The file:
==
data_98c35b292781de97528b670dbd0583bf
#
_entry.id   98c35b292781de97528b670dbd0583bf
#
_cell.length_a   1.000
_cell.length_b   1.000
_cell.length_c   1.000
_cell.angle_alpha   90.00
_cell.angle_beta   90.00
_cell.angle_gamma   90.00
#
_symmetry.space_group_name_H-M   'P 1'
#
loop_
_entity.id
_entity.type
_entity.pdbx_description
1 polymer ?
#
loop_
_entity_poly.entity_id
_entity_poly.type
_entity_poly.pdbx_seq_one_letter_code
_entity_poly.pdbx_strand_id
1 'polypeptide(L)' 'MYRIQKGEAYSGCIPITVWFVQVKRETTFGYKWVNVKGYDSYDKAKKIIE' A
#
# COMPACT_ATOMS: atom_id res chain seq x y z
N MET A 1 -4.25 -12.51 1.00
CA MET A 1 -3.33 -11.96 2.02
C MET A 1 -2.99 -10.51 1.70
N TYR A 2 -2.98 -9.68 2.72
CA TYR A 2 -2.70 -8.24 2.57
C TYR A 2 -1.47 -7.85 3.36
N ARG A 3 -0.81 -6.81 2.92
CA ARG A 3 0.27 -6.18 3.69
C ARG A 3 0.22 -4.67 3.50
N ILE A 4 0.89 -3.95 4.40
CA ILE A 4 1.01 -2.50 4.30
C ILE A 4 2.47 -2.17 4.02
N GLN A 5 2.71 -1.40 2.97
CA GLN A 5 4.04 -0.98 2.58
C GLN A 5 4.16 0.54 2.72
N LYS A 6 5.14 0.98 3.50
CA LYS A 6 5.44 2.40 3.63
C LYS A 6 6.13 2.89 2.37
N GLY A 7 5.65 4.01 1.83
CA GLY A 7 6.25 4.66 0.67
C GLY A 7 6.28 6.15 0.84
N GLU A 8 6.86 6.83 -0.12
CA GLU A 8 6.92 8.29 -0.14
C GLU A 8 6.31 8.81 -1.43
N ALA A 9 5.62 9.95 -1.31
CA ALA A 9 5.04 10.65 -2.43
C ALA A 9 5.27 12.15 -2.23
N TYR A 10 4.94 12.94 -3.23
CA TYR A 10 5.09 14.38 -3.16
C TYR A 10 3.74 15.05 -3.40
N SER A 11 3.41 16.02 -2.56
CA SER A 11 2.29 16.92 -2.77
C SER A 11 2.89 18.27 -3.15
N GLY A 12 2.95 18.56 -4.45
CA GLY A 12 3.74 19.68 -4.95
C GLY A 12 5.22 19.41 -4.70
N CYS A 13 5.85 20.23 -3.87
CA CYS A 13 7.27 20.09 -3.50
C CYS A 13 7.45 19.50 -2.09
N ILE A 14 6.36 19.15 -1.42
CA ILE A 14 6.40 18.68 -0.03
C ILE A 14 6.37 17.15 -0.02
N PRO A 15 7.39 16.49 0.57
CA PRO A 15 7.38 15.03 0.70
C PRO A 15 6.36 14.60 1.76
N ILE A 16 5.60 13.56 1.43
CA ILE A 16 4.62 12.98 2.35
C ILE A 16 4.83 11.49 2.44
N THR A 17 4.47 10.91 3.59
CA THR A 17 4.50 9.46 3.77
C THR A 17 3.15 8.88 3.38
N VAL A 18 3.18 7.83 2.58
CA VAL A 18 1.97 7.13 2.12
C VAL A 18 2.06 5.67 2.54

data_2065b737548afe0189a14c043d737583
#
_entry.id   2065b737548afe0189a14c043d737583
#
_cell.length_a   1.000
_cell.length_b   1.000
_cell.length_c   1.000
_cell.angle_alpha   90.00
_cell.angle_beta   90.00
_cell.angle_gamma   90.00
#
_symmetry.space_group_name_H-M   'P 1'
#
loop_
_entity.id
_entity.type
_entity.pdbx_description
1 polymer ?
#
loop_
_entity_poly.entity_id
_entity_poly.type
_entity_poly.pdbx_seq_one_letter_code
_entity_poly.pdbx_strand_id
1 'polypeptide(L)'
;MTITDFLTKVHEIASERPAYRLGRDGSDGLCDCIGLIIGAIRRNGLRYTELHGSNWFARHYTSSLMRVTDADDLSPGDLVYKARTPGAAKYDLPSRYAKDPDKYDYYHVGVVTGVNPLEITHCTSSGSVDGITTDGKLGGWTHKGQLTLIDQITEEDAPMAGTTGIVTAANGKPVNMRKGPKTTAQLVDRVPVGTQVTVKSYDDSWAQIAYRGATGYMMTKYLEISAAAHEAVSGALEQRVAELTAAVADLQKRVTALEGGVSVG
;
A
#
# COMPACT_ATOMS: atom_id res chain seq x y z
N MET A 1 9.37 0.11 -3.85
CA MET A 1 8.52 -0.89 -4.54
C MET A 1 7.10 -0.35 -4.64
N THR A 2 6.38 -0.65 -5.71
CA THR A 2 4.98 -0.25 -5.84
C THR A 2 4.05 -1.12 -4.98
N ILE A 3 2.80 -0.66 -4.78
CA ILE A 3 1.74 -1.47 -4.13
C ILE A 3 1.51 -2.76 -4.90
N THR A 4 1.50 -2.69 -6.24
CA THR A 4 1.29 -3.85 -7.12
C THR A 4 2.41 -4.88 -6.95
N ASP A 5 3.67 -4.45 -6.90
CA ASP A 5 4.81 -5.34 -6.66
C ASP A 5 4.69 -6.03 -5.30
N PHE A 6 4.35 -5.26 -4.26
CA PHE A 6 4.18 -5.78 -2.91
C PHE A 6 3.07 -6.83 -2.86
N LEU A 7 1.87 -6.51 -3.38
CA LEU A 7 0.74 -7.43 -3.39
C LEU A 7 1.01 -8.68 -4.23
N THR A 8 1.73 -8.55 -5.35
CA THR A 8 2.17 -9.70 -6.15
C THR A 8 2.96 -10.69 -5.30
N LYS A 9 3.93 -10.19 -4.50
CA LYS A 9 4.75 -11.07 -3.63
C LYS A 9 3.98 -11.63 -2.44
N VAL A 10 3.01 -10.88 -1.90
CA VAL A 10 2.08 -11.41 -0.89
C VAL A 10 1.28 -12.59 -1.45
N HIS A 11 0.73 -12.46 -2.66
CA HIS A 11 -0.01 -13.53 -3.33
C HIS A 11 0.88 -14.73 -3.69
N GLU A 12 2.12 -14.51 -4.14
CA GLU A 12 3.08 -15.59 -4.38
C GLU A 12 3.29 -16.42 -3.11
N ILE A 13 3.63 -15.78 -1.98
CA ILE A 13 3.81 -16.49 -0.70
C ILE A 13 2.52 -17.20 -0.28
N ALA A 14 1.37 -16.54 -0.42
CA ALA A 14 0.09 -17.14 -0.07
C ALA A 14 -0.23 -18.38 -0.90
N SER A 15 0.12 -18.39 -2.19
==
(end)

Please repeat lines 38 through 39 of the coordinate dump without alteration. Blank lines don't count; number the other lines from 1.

CA ILE A 4 1.01 -2.50 4.30
C ILE A 4 2.47 -2.17 4.02